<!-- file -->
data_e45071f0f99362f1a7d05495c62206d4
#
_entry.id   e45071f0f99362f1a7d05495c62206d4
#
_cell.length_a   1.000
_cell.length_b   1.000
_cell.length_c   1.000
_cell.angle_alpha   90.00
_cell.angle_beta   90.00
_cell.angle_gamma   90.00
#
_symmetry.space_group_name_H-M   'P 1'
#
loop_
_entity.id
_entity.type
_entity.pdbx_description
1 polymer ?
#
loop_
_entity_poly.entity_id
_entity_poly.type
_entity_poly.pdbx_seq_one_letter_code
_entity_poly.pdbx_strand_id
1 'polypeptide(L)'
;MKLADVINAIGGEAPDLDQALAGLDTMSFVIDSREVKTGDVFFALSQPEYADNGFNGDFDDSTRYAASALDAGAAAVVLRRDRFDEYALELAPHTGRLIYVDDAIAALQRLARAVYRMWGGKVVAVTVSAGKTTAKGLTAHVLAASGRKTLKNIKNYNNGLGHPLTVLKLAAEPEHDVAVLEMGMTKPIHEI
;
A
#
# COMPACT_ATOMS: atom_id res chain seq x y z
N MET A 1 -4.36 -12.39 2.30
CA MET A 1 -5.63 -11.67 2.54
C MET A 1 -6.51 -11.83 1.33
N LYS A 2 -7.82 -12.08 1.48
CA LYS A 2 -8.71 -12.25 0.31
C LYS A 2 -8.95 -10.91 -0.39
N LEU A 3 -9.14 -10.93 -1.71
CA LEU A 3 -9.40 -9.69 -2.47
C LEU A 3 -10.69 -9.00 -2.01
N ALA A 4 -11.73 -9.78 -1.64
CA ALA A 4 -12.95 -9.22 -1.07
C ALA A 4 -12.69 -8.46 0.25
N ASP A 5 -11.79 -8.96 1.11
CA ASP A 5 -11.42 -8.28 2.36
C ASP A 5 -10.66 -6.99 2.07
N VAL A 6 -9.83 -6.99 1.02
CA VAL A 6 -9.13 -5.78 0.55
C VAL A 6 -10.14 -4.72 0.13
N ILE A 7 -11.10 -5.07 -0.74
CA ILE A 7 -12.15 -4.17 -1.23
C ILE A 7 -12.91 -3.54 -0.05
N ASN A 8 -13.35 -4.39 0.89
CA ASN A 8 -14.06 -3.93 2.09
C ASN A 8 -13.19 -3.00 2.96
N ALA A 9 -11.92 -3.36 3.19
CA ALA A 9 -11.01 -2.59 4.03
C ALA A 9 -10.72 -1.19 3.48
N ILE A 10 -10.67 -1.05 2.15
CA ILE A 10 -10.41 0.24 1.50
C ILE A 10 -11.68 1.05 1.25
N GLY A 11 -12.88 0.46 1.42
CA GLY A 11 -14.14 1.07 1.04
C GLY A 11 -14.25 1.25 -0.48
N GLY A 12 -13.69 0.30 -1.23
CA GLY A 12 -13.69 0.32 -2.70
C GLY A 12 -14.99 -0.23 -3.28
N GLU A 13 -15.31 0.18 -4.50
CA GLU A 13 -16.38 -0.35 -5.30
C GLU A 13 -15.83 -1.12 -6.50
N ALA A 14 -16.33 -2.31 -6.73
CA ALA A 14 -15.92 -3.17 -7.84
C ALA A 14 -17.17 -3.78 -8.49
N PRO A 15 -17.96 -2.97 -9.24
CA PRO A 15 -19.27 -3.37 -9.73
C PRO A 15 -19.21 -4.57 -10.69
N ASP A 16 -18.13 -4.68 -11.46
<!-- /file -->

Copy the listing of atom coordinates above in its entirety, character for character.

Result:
data_e45071f0f99362f1a7d05495c62206d4
#
_entry.id   e45071f0f99362f1a7d05495c62206d4
#
_cell.length_a   1.000
_cell.length_b   1.000
_cell.length_c   1.000
_cell.angle_alpha   90.00
_cell.angle_beta   90.00
_cell.angle_gamma   90.00
#
_symmetry.space_group_name_H-M   'P 1'
#
loop_
_entity.id
_entity.type
_entity.pdbx_description
1 polymer ?
#
loop_
_entity_poly.entity_id
_entity_poly.type
_entity_poly.pdbx_seq_one_letter_code
_entity_poly.pdbx_strand_id
1 'polypeptide(L)'
;MKLADVINAIGGEAPDLDQALAGLDTMSFVIDSREVKTGDVFFALSQPEYADNGFNGDFDDSTRYAASALDAGAAAVVLRRDRFDEYALELAPHTGRLIYVDDAIAALQRLARAVYRMWGGKVVAVTVSAGKTTAKGLTAHVLAASGRKTLKNIKNYNNGLGHPLTVLKLAAEPEHDVAVLEMGMTKPIHEI
;
A
#
# COMPACT_ATOMS: atom_id res chain seq x y z
N MET A 1 -4.36 -12.39 2.30
CA MET A 1 -5.63 -11.67 2.54
C MET A 1 -6.51 -11.83 1.33
N LYS A 2 -7.82 -12.08 1.48
CA LYS A 2 -8.71 -12.25 0.31
C LYS A 2 -8.95 -10.91 -0.39
N LEU A 3 -9.14 -10.93 -1.71
CA LEU A 3 -9.40 -9.69 -2.47
C LEU A 3 -10.69 -9.00 -2.01
N ALA A 4 -11.73 -9.78 -1.64
CA ALA A 4 -12.95 -9.22 -1.07
C ALA A 4 -12.69 -8.46 0.25
N ASP A 5 -11.79 -8.96 1.11
CA ASP A 5 -11.42 -8.28 2.36
C ASP A 5 -10.66 -6.99 2.07
N VAL A 6 -9.83 -6.99 1.02
CA VAL A 6 -9.13 -5.78 0.55
C VAL A 6 -10.14 -4.72 0.13
N ILE A 7 -11.10 -5.07 -0.74
CA ILE A 7 -12.15 -4.17 -1.23
C ILE A 7 -12.91 -3.54 -0.05
N ASN A 8 -13.35 -4.39 0.89
CA ASN A 8 -14.06 -3.93 2.09
C ASN A 8 -13.19 -3.00 2.96
N ALA A 9 -11.92 -3.36 3.19
CA ALA A 9 -11.01 -2.59 4.03
C ALA A 9 -10.72 -1.19 3.48
N ILE A 10 -10.67 -1.05 2.15
CA ILE A 10 -10.41 0.24 1.50
C ILE A 10 -11.68 1.05 1.25
N GLY A 11 -12.88 0.46 1.42
CA GLY A 11 -14.14 1.07 1.04
C GLY A 11 -14.25 1.25 -0.48
N GLY A 12 -13.69 0.30 -1.23
CA GLY A 12 -13.69 0.32 -2.70
C GLY A 12 -14.99 -0.23 -3.28
N GLU A 13 -15.31 0.18 -4.50
CA GLU A 13 -16.38 -0.35 -5.30
C GLU A 13 -15.83 -1.12 -6.50
N ALA A 14 -16.33 -2.31 -6.73
CA ALA A 14 -15.92 -3.17 -7.84
C ALA A 14 -17.17 -3.78 -8.49
N PRO A 15 -17.96 -2.97 -9.24
CA PRO A 15 -19.27 -3.37 -9.73
C PRO A 15 -19.21 -4.57 -10.69
N ASP A 16 -18.13 -4.68 -11.46